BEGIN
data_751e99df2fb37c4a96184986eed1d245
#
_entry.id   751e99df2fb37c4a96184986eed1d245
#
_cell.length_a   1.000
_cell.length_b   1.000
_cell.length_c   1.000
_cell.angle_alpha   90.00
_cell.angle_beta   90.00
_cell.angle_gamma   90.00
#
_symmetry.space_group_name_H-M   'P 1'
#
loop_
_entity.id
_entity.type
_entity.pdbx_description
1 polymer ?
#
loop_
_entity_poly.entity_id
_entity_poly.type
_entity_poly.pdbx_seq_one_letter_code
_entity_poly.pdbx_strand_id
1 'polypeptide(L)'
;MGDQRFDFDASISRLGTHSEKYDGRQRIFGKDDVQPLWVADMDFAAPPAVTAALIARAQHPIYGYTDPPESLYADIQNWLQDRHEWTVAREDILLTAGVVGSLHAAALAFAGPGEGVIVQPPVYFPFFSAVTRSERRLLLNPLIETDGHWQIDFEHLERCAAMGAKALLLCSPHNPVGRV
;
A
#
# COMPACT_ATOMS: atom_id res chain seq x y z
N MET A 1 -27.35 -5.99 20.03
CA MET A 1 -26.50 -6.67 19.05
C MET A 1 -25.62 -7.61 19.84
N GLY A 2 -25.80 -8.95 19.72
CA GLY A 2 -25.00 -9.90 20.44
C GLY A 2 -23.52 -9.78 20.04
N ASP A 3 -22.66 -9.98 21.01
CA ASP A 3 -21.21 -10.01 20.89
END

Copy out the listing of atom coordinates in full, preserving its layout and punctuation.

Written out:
data_751e99df2fb37c4a96184986eed1d245
#
_entry.id   751e99df2fb37c4a96184986eed1d245
#
_cell.length_a   1.000
_cell.length_b   1.000
_cell.length_c   1.000
_cell.angle_alpha   90.00
_cell.angle_beta   90.00
_cell.angle_gamma   90.00
#
_symmetry.space_group_name_H-M   'P 1'
#
loop_
_entity.id
_entity.type
_entity.pdbx_description
1 polymer ?
#
loop_
_entity_poly.entity_id
_entity_poly.type
_entity_poly.pdbx_seq_one_letter_code
_entity_poly.pdbx_strand_id
1 'polypeptide(L)'
;MGDQRFDFDASISRLGTHSEKYDGRQRIFGKDDVQPLWVADMDFAAPPAVTAALIARAQHPIYGYTDPPESLYADIQNWLQDRHEWTVAREDILLTAGVVGSLHAAALAFAGPGEGVIVQPPVYFPFFSAVTRSERRLLLNPLIETDGHWQIDFEHLERCAAMGAKALLLCSPHNPVGRV
;
A
#
# COMPACT_ATOMS: atom_id res chain seq x y z
N MET A 1 -27.35 -5.99 20.03
CA MET A 1 -26.50 -6.67 19.05
C MET A 1 -25.62 -7.61 19.84
N GLY A 2 -25.80 -8.95 19.72
CA GLY A 2 -25.00 -9.90 20.44
C GLY A 2 -23.52 -9.78 20.04
N ASP A 3 -22.66 -9.98 21.01
CA ASP A 3 -21.21 -10.01 20.89